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U.S. SECURITIES AND EXCHANGE COMMISSION

Litigation Release No. 19409 / September 30, 2005

Accounting and Auditing
Release No. 2328 / September 30, 2005

SECURITIES AND EXCHANGE COMMISSION V. FRANK M. BERGONZI, MARTIN L. GRASS, AND FRANKLIN C. BROWN, No. 1:CV02-1084 (M.D.Pa.)

SEC SETTLES FRAUD CASE AGAINST RITE AID'S FORMER LAWYER

WASHINGTON - The Securities and Exchange Commission announced a settlement with former Rite Aid Corporation chief legal officer Franklin C. Brown. On June 21, 2002, the Commission filed accounting fraud charges in federal district court in the Middle District of Pennsylvania against Brown and two other former senior executives of Rite Aid, the nationwide drug store chain based in Harrisburg, Pennsylvania. On September 30, 2005, the Hon. Sylvia H. Rambo signed a final judgment, to which Brown consented without admitting or denying the allegations in the Commission's complaint. The Commission's case had been stayed pending the outcome of related criminal actions filed by the United States Attorney for the Middle District of Pennsylvania against Brown and others. Brown, who was convicted in October 2003 of criminal charges involving his conduct while at Rite Aid, was sentenced in October 2004 to ten years in prison and ordered to pay a $20,000 fine.

In its civil action, the Commission charged that Brown, Martin L. Grass, Rite Aid's former chief executive officer, and Frank M. Bergonzi, Rite Aid's former CFO, were responsible for one of the most egregious accounting frauds in recent history. The Commission alleged that Brown and the others conducted a wide-ranging accounting fraud scheme that resulted in the significant inflation of Rite Aid's net income in every quarter from May 1997 to May 1999. The Commission also charged Brown and Grass with concealing certain related party transactions that enriched Grass at shareholder expense, and charged Grass with fabricating Board committee minutes in order to support a lie he told in connection with obtaining a loan critical to keeping Rite Aid in business. After the discovery of improper and unsubstantiated accounting transactions, in July and October 2000 Rite Aid restated cumulative pretax income by a massive $2.3 billion dollars and cumulative net income by $1.6 billion dollars. Rite Aid's restatement was, at the time, by far the largest financial restatement ever by a public company. The Commission's subsequent investigation into the reasons for the restatement culminated in its charges against Brown and the others.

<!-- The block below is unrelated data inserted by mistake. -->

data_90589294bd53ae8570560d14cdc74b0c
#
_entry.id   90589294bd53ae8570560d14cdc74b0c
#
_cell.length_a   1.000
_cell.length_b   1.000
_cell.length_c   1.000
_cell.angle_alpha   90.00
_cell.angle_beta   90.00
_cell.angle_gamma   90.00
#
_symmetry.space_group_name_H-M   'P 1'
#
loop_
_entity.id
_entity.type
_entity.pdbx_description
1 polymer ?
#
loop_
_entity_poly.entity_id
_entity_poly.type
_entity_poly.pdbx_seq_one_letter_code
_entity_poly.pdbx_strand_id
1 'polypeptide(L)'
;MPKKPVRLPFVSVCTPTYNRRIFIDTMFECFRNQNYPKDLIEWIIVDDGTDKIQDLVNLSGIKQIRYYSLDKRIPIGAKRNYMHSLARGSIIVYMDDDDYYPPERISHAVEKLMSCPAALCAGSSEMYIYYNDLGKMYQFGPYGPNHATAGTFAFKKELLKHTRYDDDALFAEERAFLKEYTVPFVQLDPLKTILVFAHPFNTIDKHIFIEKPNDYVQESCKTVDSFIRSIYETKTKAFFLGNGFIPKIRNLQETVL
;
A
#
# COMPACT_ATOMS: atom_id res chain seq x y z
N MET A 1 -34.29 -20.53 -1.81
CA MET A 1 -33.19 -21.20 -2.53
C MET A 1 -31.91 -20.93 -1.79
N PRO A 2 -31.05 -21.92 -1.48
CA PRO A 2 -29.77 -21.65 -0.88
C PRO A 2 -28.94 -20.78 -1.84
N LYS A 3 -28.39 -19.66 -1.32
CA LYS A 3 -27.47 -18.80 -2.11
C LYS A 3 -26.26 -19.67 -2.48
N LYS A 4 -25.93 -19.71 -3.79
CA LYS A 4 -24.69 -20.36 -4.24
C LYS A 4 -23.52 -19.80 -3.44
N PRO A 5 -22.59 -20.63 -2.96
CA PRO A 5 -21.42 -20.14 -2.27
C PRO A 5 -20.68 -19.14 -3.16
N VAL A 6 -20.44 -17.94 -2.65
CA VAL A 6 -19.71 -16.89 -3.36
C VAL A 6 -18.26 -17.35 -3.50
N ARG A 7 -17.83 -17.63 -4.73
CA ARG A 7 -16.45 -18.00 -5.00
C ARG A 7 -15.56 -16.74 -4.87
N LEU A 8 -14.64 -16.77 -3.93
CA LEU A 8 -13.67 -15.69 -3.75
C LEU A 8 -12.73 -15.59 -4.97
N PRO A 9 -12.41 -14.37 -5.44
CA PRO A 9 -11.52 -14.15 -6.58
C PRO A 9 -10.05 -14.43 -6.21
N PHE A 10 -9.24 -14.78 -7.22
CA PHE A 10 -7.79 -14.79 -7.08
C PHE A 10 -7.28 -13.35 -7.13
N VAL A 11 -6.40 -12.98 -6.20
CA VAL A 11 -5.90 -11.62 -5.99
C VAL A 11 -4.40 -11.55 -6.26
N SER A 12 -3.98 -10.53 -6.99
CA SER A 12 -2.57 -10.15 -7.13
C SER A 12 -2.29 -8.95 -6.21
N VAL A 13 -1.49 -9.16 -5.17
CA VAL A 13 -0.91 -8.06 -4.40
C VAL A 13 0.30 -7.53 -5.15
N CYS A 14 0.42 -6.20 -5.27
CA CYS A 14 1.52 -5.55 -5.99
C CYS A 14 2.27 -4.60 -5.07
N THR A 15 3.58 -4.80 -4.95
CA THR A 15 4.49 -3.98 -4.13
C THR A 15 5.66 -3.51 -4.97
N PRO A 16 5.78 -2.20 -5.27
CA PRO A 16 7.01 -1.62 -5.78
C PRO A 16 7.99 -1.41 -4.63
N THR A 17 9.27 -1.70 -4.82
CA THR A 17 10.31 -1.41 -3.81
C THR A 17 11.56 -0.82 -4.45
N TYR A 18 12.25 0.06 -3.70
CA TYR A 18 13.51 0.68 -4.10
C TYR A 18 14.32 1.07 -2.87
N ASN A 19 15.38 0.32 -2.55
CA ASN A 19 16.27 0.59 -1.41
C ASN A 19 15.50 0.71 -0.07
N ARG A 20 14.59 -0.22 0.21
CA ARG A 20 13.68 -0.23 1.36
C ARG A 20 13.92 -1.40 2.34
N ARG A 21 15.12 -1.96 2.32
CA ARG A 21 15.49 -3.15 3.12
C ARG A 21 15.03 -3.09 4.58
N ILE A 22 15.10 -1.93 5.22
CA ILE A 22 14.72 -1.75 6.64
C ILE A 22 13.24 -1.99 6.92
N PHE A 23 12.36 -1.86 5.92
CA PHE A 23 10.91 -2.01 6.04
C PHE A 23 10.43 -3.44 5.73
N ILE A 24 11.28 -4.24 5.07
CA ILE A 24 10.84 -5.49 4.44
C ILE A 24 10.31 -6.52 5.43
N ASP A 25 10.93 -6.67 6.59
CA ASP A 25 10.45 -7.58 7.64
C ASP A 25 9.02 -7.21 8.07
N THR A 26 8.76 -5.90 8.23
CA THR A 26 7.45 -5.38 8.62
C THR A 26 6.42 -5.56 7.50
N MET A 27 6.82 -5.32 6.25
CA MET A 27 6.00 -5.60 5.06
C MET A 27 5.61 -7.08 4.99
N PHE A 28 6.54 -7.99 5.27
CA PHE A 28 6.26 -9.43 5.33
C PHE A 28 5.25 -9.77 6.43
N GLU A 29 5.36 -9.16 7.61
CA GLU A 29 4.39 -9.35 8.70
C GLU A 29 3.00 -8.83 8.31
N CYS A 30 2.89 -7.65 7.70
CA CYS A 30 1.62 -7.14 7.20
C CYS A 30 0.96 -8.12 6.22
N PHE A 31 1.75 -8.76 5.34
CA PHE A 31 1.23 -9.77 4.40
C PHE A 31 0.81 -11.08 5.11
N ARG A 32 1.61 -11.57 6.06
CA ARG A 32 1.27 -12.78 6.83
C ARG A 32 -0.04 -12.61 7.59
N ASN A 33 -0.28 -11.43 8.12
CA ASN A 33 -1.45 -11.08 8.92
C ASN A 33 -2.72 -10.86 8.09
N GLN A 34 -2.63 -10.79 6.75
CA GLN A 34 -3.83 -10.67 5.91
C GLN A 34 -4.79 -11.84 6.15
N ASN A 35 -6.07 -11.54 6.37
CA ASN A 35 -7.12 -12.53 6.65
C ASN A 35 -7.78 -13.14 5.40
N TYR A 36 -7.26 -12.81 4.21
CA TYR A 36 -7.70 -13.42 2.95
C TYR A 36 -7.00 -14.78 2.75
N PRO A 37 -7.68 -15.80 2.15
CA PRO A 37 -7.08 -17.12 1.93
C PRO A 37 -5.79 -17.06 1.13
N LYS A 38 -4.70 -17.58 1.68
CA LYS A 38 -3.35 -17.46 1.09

The final judgment bars Brown from acting as an officer or director of a public company. In addition, Brown is permanently enjoined from future violations of the antifraud, reporting, books and records, internal controls, proxy, and other provisions of the Securities Act of 1933 and the Securities Exchange Act of 1934, specifically Section 17(a) of the Securities Act, Sections 10(b) and 13(b)(5) of the Exchange Act, and Rules 10b-5, 13b2-1, and 13b2-2 thereunder, and, as a controlling person pursuant to Section 20(a) of the Exchange Act, Sections 13(a), 13(b)(2), and 14(a) of the Exchange Act and Rules 12b-20, 13a-1, 13a-11, and 14a-9(a). The judgment further provides that the Commission's claim for disgorgement of ill-gotten gains and prejudgment interest is waived due to Brown's inability to pay, and no civil penalty is imposed in view of Brown's personal financial condition.


http://www.sec.gov/litigation/litreleases/lr19409.htm


Modified: 09/30/2005